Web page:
by Nataly H. Aranzamendi
The number of chicks produced and that survive their first life stages determines the success of penguin parents. This has important consequences for populations. Let’s discover how Magellanic Penguins decide to distribute food among their babies.
Year to year variation in reproduction is a central theme in population biology with important consequences on the emographics of any animal species.
Each breeding season, parents have to provide quality food to their offspring in order to guarantee their survival. While some birds produce only one chick per season, others can produce more. In this case, it is expected that parents will distribute food evenly among their offspring.
One thing that has puzzled biologist for decades is that many birds seem to produce an amount of eggs that is larger than what they can successfully raise. Also, these birds lay their eggs in an asynchronous fashion. As a result, asynchronous chicks hatch several days apart, showing a visible difference in size, i.e. the first chick tends to be heavier than the last one. Thus, biologists have suggested that these asymmetries between siblings could facilitate a reduction in the number of offspring.
The “brood reduction hypothesis” says that when food is limiting, parents would preferentially care for the offspring with more chances of survival, which is usually the heavier chicks. Brood reduction can also occur via sibling competition, as bigger chicks can succeed more in obtaining their parent’s attention and outcompete their smaller siblings 1.
In a new study 2 , a group of scientists tested the brood reduction hypothesis for three breeding seasons in Magellanic Penguins in Punta Tombo, Argentina.
Magellanic Penguins generally lay 2 eggs four days apart from each other. The first chick hatches with a 2-day advantage from the second, therefore, the chances for the smaller chick to survive are generally lower.
Scientists compared the feeding frequency of parents of two-egg broods vs. parents of single-egg broods, and checked if they were distributing food evenly or differently between their offspring.
The results show that once chicks have survived their first weeks of life, parents with two chicks fed them evenly despite their differences in size. Interestingly, the heavier sibling does not try to outcompete or interrupt its lighter sibling.
An indicator that chicks are hungry is the rate of begging. As soon as parents approached the nests, chicks started begging to request food. The results show that the rate of begging was also the best predictor of the amount of food nestlings were going to receive.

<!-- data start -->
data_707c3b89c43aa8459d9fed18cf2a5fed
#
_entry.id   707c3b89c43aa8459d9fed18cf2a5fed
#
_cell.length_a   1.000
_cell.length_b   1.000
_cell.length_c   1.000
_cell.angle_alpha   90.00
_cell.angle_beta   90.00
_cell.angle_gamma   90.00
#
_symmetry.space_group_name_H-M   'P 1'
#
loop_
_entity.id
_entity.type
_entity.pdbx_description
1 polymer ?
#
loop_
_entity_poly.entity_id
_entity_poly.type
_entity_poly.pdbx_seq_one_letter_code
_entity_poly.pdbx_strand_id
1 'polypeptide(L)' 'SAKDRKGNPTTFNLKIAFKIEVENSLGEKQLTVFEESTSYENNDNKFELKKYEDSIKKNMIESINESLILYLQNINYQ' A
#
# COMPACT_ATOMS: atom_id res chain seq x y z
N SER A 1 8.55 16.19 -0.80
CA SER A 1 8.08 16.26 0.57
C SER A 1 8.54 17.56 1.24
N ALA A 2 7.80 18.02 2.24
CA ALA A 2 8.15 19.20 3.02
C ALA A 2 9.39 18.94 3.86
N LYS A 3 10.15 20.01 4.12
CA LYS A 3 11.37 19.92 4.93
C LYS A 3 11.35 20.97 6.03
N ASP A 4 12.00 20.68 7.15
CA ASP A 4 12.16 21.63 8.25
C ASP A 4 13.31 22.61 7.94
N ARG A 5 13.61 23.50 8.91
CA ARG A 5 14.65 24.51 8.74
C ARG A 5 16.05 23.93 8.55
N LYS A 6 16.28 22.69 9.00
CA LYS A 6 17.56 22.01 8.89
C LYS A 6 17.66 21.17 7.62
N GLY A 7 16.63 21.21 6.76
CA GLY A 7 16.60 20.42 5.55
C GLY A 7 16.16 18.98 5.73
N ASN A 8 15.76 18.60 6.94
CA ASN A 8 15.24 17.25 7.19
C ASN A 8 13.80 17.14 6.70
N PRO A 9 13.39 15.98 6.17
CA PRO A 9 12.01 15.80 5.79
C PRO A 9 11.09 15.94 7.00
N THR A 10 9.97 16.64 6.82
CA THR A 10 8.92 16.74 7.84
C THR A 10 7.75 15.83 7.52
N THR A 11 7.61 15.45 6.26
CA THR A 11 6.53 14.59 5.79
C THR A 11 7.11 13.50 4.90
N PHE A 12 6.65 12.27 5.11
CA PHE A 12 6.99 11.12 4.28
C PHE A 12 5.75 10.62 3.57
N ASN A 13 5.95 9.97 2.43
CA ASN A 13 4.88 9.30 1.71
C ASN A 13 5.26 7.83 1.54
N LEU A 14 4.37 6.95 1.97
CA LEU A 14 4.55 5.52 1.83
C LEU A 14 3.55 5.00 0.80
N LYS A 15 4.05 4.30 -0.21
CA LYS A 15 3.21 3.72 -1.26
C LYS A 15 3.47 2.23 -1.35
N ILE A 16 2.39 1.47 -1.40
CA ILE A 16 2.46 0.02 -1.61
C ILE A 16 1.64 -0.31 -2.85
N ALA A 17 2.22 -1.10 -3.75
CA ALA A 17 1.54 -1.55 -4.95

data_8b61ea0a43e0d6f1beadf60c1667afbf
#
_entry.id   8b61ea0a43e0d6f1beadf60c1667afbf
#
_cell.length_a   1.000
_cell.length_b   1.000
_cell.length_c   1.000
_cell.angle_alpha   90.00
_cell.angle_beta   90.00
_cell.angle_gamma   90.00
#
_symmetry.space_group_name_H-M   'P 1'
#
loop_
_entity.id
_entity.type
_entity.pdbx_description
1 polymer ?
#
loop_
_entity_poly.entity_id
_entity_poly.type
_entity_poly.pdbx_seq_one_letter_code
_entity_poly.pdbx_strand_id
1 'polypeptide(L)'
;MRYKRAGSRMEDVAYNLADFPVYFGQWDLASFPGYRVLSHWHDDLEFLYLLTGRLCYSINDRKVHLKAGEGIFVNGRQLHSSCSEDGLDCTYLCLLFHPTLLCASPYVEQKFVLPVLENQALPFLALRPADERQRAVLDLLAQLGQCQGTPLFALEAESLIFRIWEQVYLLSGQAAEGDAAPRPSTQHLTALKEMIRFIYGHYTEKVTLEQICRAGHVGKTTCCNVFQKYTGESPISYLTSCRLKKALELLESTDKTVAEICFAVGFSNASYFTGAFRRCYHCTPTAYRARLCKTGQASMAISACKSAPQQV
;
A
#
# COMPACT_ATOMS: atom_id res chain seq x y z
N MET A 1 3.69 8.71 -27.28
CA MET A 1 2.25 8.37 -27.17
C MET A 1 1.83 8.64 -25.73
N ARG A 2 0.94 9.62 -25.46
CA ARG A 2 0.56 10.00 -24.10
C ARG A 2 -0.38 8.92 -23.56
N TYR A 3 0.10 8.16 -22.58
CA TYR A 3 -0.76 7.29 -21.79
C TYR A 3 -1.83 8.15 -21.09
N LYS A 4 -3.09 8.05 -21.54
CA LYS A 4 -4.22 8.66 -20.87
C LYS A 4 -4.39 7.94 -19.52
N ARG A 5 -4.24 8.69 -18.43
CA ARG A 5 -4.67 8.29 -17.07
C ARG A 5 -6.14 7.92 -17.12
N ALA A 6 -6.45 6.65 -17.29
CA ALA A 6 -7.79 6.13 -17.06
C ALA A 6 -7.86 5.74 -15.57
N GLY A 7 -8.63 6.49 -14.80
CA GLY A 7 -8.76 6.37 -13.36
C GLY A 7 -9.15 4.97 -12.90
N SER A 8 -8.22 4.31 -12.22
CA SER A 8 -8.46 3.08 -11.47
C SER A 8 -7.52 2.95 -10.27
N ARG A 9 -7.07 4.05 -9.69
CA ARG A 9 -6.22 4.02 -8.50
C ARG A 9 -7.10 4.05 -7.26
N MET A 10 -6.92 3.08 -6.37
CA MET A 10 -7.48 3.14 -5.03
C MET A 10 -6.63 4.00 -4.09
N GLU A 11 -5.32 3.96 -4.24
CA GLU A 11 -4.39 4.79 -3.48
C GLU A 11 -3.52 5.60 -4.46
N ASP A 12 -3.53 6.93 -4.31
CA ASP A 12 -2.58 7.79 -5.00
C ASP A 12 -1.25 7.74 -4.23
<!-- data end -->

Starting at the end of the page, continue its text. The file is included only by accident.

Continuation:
By Liam Quinn from Canada – Magellanic Penguin chicks, CC BY-SA 2.0, https://commons.wikimedia.org/w/index.php?curid=24446501
But what does this mean for Magellanic Penguins and how does it compare to other species? It is possible that in this species, neglecting any offspring could be very disadvantageous decision for a parent. Since feedings occur every 3 to 5 days, denying even one opportunity to be fed would mean a certain death for the smaller nestling.
This also most likely means that the period in which the researchers measured these behaviors coincided with a time when parents had already invested too much in their chicks survival.
In other birds with asynchronous chicks, parents can sometimes switch their strategy and preferentially feed the smaller chicks once they have passed their first day’s threshold. However, this switch was not observed in Magellanic Penguins.
Other penguins show different behaviors towards their offspring at the time of feeding. Chinstrap and Adélie Penguins, for example, motivate their chicks with a chase prior to feeding, then they only feed the chick that passed the test and behaved more motivated.
African Penguins, which are close relatives of Magellanic Penguins, have offspring constantly interfering with each other at the moment of eating. Thus, older siblings eventually reduce the survival of younger siblings. One possible explanation for this difference in behaviors between the two species could be the fact that the starvation peak period for both species differs. It occurs earlier for Magellanic Penguins and later for African Penguins.
In any case, it is plausible that these observations were made in years of greater food availability, which could have helped the initial survival of the smaller chicks. Most interestingly, we have learned that Magellanic Penguins seem to be fair parents when it’s time to distribute food.
Wagner, E. L., & Boersma, P. D. (2019). Food allocation and feeding
behaviours of Magellanic penguin, Spheniscus magellanicus, adults and
chicks. Animal Behaviour, 148, 161-168.